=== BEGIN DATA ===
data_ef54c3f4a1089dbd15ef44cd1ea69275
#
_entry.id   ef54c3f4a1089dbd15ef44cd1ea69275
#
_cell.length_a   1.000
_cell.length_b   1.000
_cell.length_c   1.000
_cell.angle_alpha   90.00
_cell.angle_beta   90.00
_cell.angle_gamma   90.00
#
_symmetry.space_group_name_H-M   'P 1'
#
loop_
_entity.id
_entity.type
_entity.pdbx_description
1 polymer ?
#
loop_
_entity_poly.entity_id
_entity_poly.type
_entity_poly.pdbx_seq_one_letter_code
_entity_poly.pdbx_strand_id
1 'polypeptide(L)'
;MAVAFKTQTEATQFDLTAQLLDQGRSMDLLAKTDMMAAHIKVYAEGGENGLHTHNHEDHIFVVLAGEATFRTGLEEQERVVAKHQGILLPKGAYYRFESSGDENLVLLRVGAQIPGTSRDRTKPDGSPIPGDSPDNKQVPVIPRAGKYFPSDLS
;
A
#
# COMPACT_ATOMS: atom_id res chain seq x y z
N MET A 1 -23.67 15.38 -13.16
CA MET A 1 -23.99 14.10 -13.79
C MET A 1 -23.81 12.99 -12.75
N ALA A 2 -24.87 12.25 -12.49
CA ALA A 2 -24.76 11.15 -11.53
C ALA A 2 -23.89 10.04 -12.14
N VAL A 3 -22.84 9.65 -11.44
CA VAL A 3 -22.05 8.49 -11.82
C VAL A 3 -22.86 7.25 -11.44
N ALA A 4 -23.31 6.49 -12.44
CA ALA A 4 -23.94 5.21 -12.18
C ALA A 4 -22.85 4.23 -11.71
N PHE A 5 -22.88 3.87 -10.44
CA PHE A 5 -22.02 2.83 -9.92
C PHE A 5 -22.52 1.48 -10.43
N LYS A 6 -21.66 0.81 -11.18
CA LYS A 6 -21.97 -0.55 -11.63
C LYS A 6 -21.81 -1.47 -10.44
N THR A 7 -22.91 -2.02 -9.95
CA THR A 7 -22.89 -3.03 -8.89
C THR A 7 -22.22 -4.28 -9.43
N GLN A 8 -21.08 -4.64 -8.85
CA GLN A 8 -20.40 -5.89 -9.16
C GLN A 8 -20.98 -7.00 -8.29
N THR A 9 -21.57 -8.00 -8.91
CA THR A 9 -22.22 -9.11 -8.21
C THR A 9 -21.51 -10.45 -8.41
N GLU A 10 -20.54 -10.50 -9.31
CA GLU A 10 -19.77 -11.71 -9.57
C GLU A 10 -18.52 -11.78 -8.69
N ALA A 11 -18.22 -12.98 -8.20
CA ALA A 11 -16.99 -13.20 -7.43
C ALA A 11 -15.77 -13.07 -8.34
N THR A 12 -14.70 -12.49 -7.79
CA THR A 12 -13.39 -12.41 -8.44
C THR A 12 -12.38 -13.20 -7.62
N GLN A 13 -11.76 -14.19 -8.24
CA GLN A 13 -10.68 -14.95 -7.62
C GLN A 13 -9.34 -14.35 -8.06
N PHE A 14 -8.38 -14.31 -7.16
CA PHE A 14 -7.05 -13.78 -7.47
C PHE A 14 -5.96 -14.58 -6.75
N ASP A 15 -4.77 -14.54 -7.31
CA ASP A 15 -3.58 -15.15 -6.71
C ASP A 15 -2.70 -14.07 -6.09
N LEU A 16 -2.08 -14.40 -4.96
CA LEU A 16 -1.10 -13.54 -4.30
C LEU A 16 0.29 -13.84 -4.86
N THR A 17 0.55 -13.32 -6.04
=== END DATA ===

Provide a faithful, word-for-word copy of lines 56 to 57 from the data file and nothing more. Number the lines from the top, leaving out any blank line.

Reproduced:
CA THR A 9 -22.22 -9.11 -8.21
C THR A 9 -21.51 -10.45 -8.41